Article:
The trade volume between Israel and Tunisia has steadily increased in recent years reaching about $29 million, despite the north African country maintaining a firm official position against normalising relations with Tel Aviv, an Israeli writer said.
Dr Yaron Friedman of the Times of Israel's Hebrew site claimed: "Tunisia mainly imports technology and medical products from Israel."
Tunisia has repeatedly denied claims that it has economic ties with Israel, with previous reports that it exports one thousand tonnes of couscous to the occupation state each year. Friedman, however, says: "Perhaps the very denials indicate that 'there is no smoke without fire'."
According to the Israeli writer, Tunisia is a country full of huge contradictions, with Western French influence alongside Islam and Arabism, and secularism next to conservativeness and where women enjoy more rights than the rest of the Arab world, but the number of Tunisian female Daesh members is among the largest in the Middle East.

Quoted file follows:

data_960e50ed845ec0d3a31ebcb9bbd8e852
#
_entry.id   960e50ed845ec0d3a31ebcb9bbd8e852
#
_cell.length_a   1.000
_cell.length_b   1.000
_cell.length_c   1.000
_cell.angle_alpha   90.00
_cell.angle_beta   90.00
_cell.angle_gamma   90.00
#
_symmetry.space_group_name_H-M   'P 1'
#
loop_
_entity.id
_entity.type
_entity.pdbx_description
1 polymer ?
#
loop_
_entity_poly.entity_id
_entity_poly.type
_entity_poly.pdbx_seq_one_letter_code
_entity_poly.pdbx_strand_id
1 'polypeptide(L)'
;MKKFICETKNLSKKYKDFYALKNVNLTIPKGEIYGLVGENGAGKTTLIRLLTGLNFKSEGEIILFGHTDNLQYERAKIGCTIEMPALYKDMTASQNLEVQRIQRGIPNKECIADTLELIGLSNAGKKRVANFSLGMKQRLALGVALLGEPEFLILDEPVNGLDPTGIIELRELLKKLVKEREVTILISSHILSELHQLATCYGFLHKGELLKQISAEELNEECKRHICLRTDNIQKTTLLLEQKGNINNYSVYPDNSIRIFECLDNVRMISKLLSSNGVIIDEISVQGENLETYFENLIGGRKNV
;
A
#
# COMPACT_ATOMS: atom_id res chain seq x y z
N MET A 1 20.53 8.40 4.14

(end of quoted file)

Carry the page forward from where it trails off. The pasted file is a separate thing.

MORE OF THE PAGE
"There is no doubt that Tunisia's difficult economic situation is a main source of motivation for renewing ties with Israel," Friedman added. But President Kais Saied is worried that this would "not only contradict all his previous statements regarding the 'crimes of the Zionist entity', but will also harm his popularity."
READ: Tunisia denies commercial exchanges with Israel
Relations between Israel and Tunisia have witnessed ups and downs during the era of President Habib Bourguiba, including the economic support it obtained through secret channels since 1956.
However, in the late 1950s and 1967, waves of persecution against Tunisian Jews led most of the Jewish community to leave, leaving only 1500 Jews in Tunisia, most of them on the island of Djerba.
According to Friedman, Tunisia and Israel relations have deteriorated in the 1980s when Tunisia hosted the Palestine Liberation Organization (PLO), and Israel bombed the PLO offices in 1985.
Tunis and Tel Aviv restored public diplomatic relations after the Oslo agreement and peace with Jordan, and in 1996 Israel opened an interest office in Tunisia, however, the outbreak of the Al-Aqsa Intifada led to a new estrangement in the late 2000s, despite Tunisia allowing Jews who hold foreign passports to continue to come every year to the island of Djerba.